I don't claim to be an expert, but I've had some thought bouncing around my head. Hopefully they make sense (for once) when I write them down...

The Hunting Hypothesis
I have this idea that the player who hunts/gathers the least wins the game. I measure this by the number of meeples sent to the hunting grounds. If you want to get fancy, you could add a number of turns modifier as well since 2 guys sent in 1 turn is slightly more efficient that 1 guy sent 2 separate turns due to the lost pips to rounding. I feel each guy sent hunting is a lost opportunity to grab something that generates points. Thus whoever loses the fewest point scoring opportunities, scores the most points and wins.

There are 3 ways to avoid hunting.
1. Increase farm level.
Easier said than done, but if you have a high enough farm level, you'll never have to go hunting again. Also worth noting, 1 guy on the farm space equals 1 food * #remaining turns. 1 guy hunting = 1-3 food (not counting tools obviously.
2. Receive food from cards.
Most notably, the 7 food and 5 food card. I don't remember if there's a 6 food card. Anyway, snagging these cards can allow you to avoid hunting for several turns. Plus, you earn end of game bonus points. The hard part is correctly valuating the card. Should I pay 3-4 resources for that food? The answer is highly situational and I doubt I could begin to answer it here.
3. Successful use of a point eating strategy.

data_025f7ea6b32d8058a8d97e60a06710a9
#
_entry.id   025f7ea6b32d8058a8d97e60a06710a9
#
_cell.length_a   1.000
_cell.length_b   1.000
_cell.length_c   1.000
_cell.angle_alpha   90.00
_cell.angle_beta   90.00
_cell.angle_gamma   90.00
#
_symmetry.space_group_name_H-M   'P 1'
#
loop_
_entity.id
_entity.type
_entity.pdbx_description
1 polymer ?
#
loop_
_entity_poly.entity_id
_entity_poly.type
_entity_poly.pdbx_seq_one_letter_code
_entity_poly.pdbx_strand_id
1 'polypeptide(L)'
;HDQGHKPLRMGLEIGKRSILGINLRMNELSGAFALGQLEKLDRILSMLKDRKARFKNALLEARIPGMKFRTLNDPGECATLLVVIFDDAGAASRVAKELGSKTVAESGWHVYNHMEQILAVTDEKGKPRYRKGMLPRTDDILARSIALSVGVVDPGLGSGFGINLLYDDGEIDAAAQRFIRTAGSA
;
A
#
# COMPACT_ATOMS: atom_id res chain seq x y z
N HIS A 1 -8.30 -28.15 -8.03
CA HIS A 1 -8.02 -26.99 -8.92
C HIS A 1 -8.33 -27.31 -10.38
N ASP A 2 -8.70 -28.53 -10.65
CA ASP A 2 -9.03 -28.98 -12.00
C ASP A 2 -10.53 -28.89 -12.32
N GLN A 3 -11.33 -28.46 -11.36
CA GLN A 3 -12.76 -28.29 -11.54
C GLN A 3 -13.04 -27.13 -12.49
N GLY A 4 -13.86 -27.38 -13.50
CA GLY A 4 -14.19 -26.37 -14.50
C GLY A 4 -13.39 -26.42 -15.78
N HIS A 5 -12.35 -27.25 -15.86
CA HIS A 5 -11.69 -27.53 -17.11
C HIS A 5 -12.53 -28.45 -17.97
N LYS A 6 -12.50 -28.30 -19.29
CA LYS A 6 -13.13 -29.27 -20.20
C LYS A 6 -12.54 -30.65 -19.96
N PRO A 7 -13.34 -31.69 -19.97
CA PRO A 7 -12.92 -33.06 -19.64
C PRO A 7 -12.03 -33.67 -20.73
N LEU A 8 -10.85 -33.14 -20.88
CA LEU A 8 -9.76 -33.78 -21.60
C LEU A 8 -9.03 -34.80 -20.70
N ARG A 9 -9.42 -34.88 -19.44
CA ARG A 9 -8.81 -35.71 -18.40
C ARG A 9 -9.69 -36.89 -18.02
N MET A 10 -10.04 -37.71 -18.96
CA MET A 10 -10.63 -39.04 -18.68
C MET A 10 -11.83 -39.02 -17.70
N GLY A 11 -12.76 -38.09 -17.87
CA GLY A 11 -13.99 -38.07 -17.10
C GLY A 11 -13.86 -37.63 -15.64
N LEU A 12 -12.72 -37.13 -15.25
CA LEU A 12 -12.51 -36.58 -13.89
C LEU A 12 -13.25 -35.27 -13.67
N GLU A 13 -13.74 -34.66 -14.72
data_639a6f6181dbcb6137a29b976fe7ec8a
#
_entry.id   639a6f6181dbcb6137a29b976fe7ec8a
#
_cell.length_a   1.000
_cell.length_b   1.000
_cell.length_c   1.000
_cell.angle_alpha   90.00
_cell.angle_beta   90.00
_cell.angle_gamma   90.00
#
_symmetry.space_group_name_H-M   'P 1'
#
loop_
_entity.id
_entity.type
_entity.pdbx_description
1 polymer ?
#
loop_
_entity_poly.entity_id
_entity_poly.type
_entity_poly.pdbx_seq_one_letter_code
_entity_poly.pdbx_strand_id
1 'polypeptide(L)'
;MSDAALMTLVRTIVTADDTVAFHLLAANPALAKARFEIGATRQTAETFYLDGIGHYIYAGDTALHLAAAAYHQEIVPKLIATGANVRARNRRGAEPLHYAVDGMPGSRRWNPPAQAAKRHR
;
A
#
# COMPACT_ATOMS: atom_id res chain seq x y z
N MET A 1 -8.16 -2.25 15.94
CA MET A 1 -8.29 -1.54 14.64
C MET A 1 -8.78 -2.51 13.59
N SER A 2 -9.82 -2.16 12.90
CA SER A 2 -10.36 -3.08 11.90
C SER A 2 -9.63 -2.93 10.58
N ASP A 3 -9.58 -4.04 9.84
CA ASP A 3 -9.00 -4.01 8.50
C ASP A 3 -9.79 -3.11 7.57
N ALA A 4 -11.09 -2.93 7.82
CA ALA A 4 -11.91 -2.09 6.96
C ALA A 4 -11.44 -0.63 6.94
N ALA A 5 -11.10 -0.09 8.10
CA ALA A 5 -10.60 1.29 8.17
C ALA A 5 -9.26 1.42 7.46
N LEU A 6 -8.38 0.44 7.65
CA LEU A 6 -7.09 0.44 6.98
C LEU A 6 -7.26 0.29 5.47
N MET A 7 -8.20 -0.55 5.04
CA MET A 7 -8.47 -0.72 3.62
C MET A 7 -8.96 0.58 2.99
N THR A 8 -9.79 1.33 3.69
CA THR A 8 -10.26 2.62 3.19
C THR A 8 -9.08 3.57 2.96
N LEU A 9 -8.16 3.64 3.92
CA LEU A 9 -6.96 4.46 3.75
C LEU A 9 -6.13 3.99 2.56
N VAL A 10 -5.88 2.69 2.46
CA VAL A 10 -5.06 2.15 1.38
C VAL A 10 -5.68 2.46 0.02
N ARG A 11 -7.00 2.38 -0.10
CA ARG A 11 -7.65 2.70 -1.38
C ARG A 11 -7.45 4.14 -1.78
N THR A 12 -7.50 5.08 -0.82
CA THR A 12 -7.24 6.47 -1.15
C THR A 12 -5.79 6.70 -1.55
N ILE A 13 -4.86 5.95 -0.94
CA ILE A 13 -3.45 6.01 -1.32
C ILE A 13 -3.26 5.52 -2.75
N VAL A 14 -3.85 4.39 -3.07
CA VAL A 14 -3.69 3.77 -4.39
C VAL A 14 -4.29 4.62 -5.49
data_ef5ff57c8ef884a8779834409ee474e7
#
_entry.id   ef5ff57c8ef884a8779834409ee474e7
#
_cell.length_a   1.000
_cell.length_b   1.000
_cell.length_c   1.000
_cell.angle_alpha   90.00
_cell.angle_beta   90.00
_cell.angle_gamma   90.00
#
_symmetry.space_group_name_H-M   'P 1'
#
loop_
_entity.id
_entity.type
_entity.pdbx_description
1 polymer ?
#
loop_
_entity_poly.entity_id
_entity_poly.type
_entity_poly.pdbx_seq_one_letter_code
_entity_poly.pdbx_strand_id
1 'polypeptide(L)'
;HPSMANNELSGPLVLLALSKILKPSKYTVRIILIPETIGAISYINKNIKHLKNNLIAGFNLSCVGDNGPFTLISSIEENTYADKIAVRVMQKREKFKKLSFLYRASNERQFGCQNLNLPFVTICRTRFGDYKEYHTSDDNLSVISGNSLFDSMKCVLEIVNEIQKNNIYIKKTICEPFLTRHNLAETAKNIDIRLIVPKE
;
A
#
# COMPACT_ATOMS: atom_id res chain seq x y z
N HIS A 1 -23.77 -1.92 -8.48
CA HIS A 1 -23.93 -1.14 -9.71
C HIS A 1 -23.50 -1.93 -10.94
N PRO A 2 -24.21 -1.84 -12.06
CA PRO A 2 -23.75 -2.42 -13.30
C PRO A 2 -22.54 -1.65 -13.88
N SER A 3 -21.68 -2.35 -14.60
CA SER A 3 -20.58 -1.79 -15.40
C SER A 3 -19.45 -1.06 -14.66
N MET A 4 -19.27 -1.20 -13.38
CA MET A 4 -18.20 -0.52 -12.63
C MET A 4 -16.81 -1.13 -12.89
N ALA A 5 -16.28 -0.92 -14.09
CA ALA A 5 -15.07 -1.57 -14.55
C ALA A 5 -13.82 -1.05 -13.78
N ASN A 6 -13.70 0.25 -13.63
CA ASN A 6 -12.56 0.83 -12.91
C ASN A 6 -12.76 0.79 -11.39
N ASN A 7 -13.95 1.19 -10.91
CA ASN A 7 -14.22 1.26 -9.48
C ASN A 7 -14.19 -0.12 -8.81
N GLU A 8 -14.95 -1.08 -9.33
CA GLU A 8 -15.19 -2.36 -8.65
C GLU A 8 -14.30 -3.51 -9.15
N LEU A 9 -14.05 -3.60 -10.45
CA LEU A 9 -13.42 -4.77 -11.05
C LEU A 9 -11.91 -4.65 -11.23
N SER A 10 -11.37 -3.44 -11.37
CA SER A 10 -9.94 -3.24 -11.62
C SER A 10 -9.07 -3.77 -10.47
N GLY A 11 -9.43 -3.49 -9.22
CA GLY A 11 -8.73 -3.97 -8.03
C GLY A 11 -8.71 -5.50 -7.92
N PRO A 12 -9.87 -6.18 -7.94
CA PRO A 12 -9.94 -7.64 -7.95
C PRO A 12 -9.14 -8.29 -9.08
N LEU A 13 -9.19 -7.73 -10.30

Successful being the important word here. It's very easy to just ignore food altogether and never go hunting and just accept the 10 point loss every turn. The hard part is being able to score enough points doing other stuff to offset it.


The Value of Food
Food is the easiest "resource" to get in the game. It is the hardest to turn into points however. All it is useful for is to avoid losing 10 pts at the end of the turn. You can't spend it on huts, cards, or even stockpile it for end of game points. I don't recommend stockpiling any of the "real" resources for end of game points, but at least they are worth something if you have leftovers, unlike food (where the term 'leftovers' is more apt).

As noted above, food can be acquired through farms, cards, and the hunting space. Even when rolling dice, food is easier to get since you only need 2 pips and at most will only lose 1 pip to rounding (and only need 1 tool max to avoid even that). Assume for a moment 1 pip = 1 point and food=2 pips regardless where it comes from. With 5 meeples, 5 food = 10 pips = 10 pts, and you didn't even have to take another action for it (like placing a guy on a card or hut). Pretty sweet. With 6, 6 food = 12 pips = 10 points. 2 pips suddenly disappeared, however, we still didn't have to take another action. If we consider placing a guy on a hut as spending 3.5 pips to convert stuff into points, we still come ahead, but barely.
7 food = 14 pips = 10 points
8 food = 16 pips = 10 points
9 food = 18 pips = 10 points
10 food = 20 pips = 10 points
Once you have 7 mouths to feed, food becomes worth less than the other resources (although just barely). The value of food keeps declining as population grows (take that Econ majors )

The Point-Eating Strategy
I wasn't planning on giving my standard rant against the name "starvation strategy", but I have to mention that certain members of my game group refuse to purposefully take the 10 point loss regardless of what's going on in game. I've read similar sentiments here on the geek. I think totally ignoring this possibility severely hamstrings a player.